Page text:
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20th World Congress on Heart Disease



Anand Chockalingam, M.D., Division of Cardiovascular Medicine, University of Missouri, Columbia, MO, USA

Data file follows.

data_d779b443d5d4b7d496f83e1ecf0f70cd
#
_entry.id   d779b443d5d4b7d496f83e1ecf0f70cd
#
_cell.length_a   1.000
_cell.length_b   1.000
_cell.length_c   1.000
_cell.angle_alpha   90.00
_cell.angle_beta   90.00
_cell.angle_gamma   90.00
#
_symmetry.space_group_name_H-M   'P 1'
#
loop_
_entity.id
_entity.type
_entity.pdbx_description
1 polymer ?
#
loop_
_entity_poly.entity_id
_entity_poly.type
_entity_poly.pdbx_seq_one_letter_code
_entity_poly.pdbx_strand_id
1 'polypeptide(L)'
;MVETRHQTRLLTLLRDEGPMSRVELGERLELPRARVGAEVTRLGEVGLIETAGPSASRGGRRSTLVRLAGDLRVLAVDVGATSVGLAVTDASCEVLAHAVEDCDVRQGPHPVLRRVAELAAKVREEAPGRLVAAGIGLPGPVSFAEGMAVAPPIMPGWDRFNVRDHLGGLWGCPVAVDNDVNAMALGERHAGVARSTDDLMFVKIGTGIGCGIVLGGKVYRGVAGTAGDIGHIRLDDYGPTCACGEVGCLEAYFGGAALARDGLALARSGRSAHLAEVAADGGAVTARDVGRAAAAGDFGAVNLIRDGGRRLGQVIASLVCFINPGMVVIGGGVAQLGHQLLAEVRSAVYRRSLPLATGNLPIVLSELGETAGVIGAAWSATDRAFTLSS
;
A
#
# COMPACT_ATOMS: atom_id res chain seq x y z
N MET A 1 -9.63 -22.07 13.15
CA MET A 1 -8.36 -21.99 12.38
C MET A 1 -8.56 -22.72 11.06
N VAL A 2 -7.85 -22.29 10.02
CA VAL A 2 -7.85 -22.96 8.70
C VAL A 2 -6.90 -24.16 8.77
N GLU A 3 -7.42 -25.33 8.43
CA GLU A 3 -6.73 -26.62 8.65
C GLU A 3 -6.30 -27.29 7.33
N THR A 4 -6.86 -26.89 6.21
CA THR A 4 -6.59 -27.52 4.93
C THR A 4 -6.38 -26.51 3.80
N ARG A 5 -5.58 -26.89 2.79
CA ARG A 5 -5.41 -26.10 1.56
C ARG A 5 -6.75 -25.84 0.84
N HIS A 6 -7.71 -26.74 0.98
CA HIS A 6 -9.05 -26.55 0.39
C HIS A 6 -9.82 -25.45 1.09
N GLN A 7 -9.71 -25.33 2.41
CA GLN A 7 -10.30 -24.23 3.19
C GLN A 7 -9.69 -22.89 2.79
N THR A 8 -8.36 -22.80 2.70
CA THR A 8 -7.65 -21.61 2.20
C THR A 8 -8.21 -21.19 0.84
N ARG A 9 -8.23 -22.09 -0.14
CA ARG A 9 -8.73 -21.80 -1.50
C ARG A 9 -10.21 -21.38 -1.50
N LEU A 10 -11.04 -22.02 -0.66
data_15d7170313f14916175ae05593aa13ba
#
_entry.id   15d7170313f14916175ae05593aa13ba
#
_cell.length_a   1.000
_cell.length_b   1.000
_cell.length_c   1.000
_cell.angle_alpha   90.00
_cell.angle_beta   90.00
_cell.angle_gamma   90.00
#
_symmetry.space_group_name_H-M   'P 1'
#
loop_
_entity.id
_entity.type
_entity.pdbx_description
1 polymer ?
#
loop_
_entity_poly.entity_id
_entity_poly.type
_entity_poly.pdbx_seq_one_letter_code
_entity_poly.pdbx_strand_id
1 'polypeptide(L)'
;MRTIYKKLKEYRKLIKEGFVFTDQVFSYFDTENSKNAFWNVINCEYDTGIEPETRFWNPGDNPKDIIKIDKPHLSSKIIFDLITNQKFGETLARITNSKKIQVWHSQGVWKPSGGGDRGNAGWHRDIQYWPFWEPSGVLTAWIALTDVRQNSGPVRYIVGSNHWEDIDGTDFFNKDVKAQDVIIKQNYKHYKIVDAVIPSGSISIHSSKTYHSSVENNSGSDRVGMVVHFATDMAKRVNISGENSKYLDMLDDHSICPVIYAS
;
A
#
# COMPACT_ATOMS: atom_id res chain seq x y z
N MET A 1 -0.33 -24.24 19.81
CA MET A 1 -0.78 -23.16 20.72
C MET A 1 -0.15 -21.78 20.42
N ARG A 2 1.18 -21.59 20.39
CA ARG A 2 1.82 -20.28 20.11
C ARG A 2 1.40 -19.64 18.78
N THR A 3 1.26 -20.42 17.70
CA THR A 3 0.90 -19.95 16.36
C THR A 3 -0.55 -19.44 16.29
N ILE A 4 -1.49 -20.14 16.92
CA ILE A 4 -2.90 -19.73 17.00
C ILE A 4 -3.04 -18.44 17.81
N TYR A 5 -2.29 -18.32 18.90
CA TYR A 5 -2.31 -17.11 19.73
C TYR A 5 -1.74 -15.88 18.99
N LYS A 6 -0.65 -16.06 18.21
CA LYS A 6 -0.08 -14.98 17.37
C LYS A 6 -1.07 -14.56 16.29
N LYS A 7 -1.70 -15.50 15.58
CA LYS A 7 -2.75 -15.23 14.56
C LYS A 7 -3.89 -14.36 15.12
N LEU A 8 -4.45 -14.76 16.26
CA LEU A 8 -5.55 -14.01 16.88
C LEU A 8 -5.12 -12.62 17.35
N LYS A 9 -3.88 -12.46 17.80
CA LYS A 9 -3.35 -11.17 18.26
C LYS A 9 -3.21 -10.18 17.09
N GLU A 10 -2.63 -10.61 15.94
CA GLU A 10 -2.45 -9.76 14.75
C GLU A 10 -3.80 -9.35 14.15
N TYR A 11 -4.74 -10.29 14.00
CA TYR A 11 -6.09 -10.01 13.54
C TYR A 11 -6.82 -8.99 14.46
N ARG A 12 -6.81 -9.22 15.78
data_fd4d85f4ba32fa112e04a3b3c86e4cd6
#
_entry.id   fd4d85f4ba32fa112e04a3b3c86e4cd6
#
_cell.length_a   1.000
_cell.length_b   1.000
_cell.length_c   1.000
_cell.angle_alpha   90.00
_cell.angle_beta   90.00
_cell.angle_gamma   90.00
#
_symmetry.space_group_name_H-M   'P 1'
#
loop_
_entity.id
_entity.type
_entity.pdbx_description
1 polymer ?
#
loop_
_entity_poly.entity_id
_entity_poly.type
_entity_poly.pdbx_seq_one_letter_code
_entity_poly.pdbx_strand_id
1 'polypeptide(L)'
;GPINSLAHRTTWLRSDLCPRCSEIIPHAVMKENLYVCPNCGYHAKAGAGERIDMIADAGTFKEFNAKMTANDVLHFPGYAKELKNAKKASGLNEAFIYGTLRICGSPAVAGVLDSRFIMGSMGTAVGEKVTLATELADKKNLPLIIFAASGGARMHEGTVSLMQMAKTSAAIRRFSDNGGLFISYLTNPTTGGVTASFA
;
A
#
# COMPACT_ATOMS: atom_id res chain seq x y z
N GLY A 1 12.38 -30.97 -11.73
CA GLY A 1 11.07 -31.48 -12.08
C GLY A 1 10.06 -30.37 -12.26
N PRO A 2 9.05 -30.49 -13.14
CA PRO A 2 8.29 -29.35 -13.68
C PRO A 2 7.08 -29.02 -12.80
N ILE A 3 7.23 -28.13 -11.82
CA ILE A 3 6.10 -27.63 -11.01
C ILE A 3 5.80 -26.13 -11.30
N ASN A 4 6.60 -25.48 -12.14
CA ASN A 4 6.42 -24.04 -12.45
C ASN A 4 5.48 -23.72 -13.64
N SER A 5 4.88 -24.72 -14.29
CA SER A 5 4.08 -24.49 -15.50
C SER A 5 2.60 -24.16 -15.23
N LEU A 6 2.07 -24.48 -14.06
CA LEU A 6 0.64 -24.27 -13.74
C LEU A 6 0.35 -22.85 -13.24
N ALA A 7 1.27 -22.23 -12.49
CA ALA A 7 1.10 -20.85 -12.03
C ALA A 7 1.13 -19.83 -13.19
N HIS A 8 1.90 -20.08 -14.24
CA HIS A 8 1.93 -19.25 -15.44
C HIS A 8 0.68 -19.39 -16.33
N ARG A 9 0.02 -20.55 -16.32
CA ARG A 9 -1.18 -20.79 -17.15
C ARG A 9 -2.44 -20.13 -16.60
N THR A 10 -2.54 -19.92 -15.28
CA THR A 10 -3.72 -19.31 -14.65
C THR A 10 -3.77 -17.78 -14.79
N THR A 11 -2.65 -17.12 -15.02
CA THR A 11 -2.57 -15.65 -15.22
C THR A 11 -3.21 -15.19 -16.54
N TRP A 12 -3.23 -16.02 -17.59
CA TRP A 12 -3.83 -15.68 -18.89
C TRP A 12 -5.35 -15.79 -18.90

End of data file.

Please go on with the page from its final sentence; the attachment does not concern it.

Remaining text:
Stress cardiomyopathy (SC), also called Takotsubo cardiomyopathy, is increasingly diagnosed world over. ER physicians, Internists, Intensivists and anesthesiologists increasingly encounter SC patients presenting with angina, heart failure or arrhythmia. Initially, most patients were diagnosed in the catheterization lab when coronary angiograms were normal in STEMI settings. With increasing awareness among various providers and the wide proliferation of echocardiography, majority of this diagnosis is now made in critically ill hospitalized medical and surgical patients. The widely accepted Mayo criteria for diagnosis requires angiographic proof of normal coronaries. We have published a non-invasive echo based diagnostic algorithm that is applicable widely but especially suitable for the critically ill patients who are not candidates for catheterization or revascularization due to co-morbidities. Typical mental or physical stresses, ECG ischemia and subtle enzyme elevation raise the suspicion of ‘possible SC’. The first test can be an echocardiogram with careful assessment of LV wall motion. Disproportional significant LV dysfunction and regional abnormalities not conforming to a single coronary territory or characteristic apical ballooning raises this diagnosis to ‘probable SC’ at presentation. While unstable or critical coronary disease excludes SC, in a significant portion of the people with this diagnosis, we detect coincidental mild to moderate CAD during catheterization. If symptoms or ECG suggest STEMI, catheterization and revascularization should not be delayed. In many situations, especially in critically ill medical and surgical patients, catheterization is deferred for a few days for medical stabilization. The most specific diagnostic criterion and unique feature of SC is the spontaneous complete normalization of LV function and wall motion; this typically occurs within a few days requiring only supportive care. Thus, repeat echo after 3-5 days of presentation may demonstrate this recovery of LV function, facilitating the diagnosis of ‘definite SC’. Clinical suspicion and echocardiography can optimize SC care.



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